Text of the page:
Ethical Controversies Involved in the Use of Germ-line and Somatic Gene Therapies
There are many sides to the issue of using germ-line and somatic germ therapies.
Many people argue that it should be stopped completely, whereas others argue
that both germ therapies should continue for the benefit of all people. There are
other arguments that lie somewhere in between. Most of the controversy is caused
by germ-line gene therapy because it can be passed on through generations. Somatic
gene therapy has more support and funding but is still considered untrustworthy by
many who believe it may also affect the germ-line in some cases. These moral
arguments have called the stop to many cases and experiments, more so after a
patient treated with gene therapy dies.
In the ongoing fight for the elimination or continuation of gene therapy, there are four main positions (Sadler et al., 2005). One position is to bring an end to both germ-line and somatic gene therapy practices. This group argues that using gene therapy on humans is dangerous and that changing genes to attempt to make improvements is wrong. It is seen as creating the possibility to design children before birth and change mental and physical characteristics of the next generation, bringing an end to diversity (Sadler et al., 2005). In 2000, the American Association for the Advancement of Science banned “inheritable genetic modification” (Fischer, 2000). They believed that risks from the gene therapy procedures might not cause genetic problems for a few generations after the patient is treated. The AAAS suggested that trials and experiments with gene therapy be stopped.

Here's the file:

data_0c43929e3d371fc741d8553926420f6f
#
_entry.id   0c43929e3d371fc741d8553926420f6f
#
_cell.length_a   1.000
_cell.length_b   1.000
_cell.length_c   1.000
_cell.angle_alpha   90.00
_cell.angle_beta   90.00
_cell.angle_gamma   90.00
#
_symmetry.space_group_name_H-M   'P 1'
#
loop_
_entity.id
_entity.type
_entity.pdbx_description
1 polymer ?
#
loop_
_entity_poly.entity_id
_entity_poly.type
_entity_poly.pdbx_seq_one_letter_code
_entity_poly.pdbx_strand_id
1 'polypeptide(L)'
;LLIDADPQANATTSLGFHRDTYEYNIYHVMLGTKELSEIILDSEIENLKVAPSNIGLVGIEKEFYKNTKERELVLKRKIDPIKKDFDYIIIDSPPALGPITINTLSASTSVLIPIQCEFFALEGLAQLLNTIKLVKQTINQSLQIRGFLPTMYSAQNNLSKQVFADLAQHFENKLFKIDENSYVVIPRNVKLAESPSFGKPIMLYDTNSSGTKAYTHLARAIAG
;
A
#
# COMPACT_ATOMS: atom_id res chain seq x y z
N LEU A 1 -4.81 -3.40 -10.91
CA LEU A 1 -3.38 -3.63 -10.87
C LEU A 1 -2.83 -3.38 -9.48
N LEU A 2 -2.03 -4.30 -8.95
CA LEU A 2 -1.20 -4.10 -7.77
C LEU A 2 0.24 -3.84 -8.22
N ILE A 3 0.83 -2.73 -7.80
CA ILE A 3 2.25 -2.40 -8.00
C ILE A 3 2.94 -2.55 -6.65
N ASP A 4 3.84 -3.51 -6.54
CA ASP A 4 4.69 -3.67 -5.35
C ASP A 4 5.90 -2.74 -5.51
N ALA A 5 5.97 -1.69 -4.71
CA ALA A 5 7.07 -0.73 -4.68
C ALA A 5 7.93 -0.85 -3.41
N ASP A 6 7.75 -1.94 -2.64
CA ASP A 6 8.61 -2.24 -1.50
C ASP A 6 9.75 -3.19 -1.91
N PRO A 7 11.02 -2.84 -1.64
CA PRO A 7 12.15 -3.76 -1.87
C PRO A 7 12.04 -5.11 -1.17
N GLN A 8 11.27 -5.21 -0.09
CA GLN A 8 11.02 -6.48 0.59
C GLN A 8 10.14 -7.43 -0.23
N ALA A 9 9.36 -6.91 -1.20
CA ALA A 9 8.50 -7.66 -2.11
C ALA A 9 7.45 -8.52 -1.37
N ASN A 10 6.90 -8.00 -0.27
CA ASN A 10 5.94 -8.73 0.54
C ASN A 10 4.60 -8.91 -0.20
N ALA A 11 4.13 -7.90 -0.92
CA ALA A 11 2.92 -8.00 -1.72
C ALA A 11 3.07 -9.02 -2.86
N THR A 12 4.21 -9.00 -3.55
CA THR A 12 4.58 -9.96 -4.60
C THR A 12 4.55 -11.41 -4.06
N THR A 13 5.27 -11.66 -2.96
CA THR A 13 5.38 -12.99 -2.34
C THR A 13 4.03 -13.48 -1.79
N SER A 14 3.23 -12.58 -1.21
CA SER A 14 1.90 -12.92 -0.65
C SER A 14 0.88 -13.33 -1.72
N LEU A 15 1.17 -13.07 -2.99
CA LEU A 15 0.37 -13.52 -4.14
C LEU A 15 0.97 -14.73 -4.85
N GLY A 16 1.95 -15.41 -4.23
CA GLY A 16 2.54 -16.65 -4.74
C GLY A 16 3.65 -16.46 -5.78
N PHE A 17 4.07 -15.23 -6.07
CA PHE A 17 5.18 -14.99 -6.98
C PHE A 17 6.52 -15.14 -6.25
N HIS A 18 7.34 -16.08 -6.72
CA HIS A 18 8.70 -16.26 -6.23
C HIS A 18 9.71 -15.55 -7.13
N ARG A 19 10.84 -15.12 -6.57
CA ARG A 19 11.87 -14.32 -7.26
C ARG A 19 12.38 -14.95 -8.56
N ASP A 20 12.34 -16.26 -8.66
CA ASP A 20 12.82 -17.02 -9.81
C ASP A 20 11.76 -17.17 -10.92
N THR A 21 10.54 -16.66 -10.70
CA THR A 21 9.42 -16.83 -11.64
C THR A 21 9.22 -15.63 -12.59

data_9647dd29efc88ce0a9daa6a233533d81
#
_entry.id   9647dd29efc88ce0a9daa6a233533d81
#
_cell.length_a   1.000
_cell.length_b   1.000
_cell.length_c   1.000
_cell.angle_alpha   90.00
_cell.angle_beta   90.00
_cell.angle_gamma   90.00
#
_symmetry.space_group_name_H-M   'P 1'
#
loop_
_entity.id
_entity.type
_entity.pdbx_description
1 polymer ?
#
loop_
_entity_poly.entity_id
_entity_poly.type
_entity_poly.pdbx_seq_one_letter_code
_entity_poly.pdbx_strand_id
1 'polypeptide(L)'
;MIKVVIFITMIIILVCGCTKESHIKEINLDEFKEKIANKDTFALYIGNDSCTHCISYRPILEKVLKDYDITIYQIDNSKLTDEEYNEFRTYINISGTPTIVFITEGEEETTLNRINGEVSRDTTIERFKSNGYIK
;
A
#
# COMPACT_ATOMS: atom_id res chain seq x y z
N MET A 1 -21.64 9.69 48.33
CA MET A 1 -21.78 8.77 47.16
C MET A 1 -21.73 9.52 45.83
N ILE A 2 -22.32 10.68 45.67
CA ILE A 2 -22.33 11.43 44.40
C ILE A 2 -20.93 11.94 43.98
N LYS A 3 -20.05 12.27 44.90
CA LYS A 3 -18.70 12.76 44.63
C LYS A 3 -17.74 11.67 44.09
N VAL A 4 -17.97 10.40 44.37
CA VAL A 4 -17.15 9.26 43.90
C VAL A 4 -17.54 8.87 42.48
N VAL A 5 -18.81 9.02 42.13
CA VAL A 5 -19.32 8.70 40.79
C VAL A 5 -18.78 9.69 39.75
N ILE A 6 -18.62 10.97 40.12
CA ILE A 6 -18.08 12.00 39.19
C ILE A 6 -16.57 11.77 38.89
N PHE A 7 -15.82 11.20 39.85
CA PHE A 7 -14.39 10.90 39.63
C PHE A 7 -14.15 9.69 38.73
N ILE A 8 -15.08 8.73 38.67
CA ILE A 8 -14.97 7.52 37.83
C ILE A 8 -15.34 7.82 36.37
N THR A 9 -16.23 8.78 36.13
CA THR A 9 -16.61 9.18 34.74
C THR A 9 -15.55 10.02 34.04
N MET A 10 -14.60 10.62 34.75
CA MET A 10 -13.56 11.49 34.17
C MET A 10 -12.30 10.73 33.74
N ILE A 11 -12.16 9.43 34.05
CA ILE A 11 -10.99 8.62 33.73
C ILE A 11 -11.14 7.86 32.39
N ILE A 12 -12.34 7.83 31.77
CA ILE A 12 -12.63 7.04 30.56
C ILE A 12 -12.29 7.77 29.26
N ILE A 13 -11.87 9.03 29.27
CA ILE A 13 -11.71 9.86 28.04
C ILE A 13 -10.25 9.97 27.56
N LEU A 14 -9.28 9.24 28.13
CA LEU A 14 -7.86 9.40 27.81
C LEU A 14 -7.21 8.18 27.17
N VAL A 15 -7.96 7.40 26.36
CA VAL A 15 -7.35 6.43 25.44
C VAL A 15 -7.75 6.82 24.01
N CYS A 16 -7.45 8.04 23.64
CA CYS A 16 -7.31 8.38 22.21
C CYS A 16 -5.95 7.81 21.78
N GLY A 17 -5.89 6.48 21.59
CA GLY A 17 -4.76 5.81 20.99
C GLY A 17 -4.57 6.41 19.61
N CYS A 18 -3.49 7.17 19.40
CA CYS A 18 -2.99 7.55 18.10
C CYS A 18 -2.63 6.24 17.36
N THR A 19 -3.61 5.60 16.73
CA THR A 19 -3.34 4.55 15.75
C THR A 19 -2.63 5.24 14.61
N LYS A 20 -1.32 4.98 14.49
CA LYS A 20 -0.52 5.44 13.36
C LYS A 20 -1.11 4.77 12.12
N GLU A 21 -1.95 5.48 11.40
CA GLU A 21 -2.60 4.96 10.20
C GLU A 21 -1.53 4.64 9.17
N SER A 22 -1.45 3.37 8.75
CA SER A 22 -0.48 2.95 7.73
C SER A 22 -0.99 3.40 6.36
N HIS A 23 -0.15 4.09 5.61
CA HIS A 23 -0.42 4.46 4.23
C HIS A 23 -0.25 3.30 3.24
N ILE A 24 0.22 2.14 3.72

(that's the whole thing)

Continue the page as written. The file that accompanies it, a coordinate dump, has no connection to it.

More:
Another position in the gene therapy ethical argument is to proceed with all gene therapy (Sadler et al., 2005). This group argues that everything possible should be done to attempt to improve human life. Somatic gene therapy offers short-term cures, but germ-line therapy may result in a permanent alteration of the human genome, creating physically superior and healthier people that are able to produce healthier offspring, “improving the human genome” (Sadler et al.,
2005). Gene therapists in Europe and the United States have used gene therapy to cure immune deficiency disorders, heart disease, and to shrink tumors (Fischer, 2000). Many argue that gene therapists should work not only to cure a single patient but also to prevent any problems in the patient’s descendents. James Watson, one of the discoverers of the structure of DNA argues that it is “true moral cowardice to allow children to be born with known genetic defects” (Fischer, 2000). Germ-line gene therapy presents the possibility of passing on improved genes to one’s descendents and could prevent damage to embryos and prevent the children born from needing to undergo somatic gene therapy later in their lives (Shannon, 1999).
A third point of view on gene therapy is to continue the use of somatic gene therapy for the treatment of patients, but to...